Are You Working For Or Against Yourself?

Sometimes it’s easier to understand our methods by hearing a few stories. Here we wanted to showcase two former clients of ours: Tom and Jerry (pseudonyms). What’s interesting is that both of these men were highly successful in their respective industries. From the outside, both looked like they had absolutely everything going for them. Inside, they both felt completely miserable and totally lost. Here’s how we helped.


The Natural & the Rainmaker 

Tom came had always excelled at sports: hitting homers in T-ball, popping wheelies in training wheels, and hiking some twenty miles a day in the rural brush land beyond his suburban town. By middle school, Tom’s parents had pushed him to baseball, their eyes set on the pros. Sure enough, he was drafted out of high school third overall in the MLB draft—a stunning achievement. After working his way through the minors, he landed in the majors where he stuck around: He played for 10 years in the league and at 37 years old he was financially set for life.

So what could Tom possibly need our help for? The problem was that he was adrift. He’d stepped away from the single thing that had defined his personal and professional life, and now he had no idea what he was, where he should go, or who he should be.

A friend and former player lured him into the investment business, but after a few months Tom left, unmotivated by the money or the company’s values. Tom’s wife urged him to enroll in college, but Tom struggled with the daily requirements and couldn’t stand the discomfort of studying all day in a library. He left after two semesters. Another friend lured him to play on his soccer team. At first, Tom felt like he’d finally found his next career, until the second week of playing when he suffered an ankle injury that put him out for months, and then a knee injury in rehab. His body just wasn’t up to that kind of work anymore.

He’d stepped away from the single thing that had defined his personal and professional life, and now he had no idea what he was, where he should go, or who he should be.

Jerry, on the other hand, was far from an Adonis. The middle of three children from the suburban Midwest, he had all the hallmarks of the family wallflower, stuck between an overachieving older brother and his perennially popular younger one. Through most of his adolescence Jerry felt invisible, rarely excelling in or out of the classroom. As he put it, his “senior superlative” would’ve been: “Most likely to be average.”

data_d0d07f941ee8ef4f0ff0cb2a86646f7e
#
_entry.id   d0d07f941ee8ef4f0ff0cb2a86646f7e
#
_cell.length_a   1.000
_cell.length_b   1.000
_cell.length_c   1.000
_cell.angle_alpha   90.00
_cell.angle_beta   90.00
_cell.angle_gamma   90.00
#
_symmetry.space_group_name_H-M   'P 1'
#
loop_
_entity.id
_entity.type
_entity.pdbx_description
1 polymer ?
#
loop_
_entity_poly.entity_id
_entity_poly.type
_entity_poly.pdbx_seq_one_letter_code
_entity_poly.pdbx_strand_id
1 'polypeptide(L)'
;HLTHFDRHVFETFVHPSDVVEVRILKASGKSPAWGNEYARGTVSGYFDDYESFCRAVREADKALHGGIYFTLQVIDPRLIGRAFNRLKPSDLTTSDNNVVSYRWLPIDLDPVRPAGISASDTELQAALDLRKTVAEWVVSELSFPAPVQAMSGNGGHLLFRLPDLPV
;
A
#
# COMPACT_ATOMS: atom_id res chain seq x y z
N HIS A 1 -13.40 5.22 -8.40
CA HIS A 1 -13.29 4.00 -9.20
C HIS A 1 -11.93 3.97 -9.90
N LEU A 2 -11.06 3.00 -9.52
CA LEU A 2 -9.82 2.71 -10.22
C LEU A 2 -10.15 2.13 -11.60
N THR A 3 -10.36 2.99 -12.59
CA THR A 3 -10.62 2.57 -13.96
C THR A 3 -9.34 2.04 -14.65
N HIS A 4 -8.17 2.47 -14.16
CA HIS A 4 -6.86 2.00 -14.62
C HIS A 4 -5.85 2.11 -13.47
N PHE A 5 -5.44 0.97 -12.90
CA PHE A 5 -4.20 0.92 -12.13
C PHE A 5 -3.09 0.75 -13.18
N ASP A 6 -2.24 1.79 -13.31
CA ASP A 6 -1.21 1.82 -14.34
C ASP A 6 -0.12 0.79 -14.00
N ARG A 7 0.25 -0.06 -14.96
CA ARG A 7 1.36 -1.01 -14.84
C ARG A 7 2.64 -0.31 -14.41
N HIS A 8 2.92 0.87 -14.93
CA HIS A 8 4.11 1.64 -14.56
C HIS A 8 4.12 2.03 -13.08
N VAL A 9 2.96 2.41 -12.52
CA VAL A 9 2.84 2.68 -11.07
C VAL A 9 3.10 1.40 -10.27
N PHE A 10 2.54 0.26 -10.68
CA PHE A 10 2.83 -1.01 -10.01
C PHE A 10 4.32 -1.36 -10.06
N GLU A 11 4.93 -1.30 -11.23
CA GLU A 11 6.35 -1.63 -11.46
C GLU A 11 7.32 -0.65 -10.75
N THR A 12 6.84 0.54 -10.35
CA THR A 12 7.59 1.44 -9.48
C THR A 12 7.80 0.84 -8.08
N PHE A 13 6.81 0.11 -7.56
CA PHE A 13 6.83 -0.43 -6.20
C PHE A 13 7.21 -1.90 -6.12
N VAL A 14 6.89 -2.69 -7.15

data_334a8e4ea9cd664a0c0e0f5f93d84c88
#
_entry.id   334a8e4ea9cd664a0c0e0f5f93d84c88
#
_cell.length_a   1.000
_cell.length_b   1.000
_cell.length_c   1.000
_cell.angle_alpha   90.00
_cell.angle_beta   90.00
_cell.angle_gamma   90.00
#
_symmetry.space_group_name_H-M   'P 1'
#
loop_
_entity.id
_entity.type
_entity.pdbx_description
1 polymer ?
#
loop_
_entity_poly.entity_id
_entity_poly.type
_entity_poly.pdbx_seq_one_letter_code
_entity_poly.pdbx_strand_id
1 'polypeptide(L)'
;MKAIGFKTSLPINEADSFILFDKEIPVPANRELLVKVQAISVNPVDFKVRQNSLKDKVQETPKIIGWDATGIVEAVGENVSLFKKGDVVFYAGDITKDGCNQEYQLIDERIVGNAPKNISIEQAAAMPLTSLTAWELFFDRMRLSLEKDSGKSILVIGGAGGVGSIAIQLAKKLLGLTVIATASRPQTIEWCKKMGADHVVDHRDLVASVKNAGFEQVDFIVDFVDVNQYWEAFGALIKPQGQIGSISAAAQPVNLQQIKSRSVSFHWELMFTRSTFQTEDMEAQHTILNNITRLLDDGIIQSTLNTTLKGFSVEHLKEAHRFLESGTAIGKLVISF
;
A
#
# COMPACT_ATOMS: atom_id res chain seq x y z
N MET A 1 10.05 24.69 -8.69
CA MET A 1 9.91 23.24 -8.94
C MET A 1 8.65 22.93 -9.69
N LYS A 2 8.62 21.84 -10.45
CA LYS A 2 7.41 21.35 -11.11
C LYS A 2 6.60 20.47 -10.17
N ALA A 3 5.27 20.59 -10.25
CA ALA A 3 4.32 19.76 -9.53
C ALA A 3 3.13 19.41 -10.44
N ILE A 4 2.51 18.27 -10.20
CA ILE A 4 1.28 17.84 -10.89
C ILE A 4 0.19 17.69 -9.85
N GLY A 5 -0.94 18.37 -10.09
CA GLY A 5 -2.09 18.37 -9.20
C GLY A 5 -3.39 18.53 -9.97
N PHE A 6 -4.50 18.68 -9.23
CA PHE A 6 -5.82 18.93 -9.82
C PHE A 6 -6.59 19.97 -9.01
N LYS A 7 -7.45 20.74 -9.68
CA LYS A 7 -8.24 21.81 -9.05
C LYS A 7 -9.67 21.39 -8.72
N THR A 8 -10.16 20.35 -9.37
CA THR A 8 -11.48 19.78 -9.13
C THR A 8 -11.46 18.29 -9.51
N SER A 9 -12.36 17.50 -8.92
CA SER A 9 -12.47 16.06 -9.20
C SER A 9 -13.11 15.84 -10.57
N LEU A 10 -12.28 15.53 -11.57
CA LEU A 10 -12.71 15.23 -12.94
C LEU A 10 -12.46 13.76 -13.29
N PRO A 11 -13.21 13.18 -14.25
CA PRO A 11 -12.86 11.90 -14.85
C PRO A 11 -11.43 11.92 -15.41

Rejected by the family’s alma matter, Jerry enrolled in a big state university where, just as before, he struggled to stay motivated. It wasn’t until he stumbled into a required computer science course that Jerry discovered that he had a real knack for working with coding languages and massive amounts of data. He loved the idea that he could solve big questions with creatively engineered answers. He flourished in computer science, graduating college with honors and landing in a summer internship at a big time financial firm. Jerry had somehow tripped his way into brilliance.

About a year-and-a-half into his first job, Jerry built a particularly elegant—and profitable—algorithm that brought the attention of the firm’s higher-ups. Pretty soon Jerry’s career exploded. Several big hedge funds sought him out and, eventually, one wooed him away. He was a savant at understanding the tools, crunching the numbers, analyzing the data, and picking winners. At this new hedge fund, his career continued to pick up steam. The organization trusted his skills and judgement, and rewarded him with promotion after promotion. Soon enough, Jerry was on the senior leadership team.

 So what was Jerry’s issue exactly? The problem was that amidst all the success, Jerry’s mental health was sinking fast. He’d been white-knuckling it for the last two years, he said, exhausted by the frantic pace of work, and anxious about his newfound prominence in the firm. But, even more importantly, he wasn’t enjoying himself like he used to. Wealthy and successful beyond his wildest dreams, Jerry was totally lost.

Scribes from Meketre's Model Granary, ca. 1981–1975 B.C.

Tom and Jerry were both prime examples of the kinds of challenges we like to solve. For every client who comes to us at the beginning of their next move, we work with just as many who walk through the door after carrying the weight of their success and misery side-by-side. They know that they’re stuck but feel guilty for even contemplating a change. How could they? Isn’t this what they wanted?


Welcome to Jellystone, Tom

The first step is to let go of expectations, attachments, and unhealthy limits. And then to start asking honest questions and listening. That’s where we started with Tom.

After several sessions of listening, discovery, brainstorming, and feedback, things broke open after we asked Tom a simple question: describe his ideal day without using nouns. Which is to say: don’t tell us the things you want to do, tell us the feelings and actions you want to experience. He got this one. He said that he’d love to do something physical, preferably outdoors, potentially with a sense of teamwork like he felt in his playing days, while feeling challenged but also free to set his own course.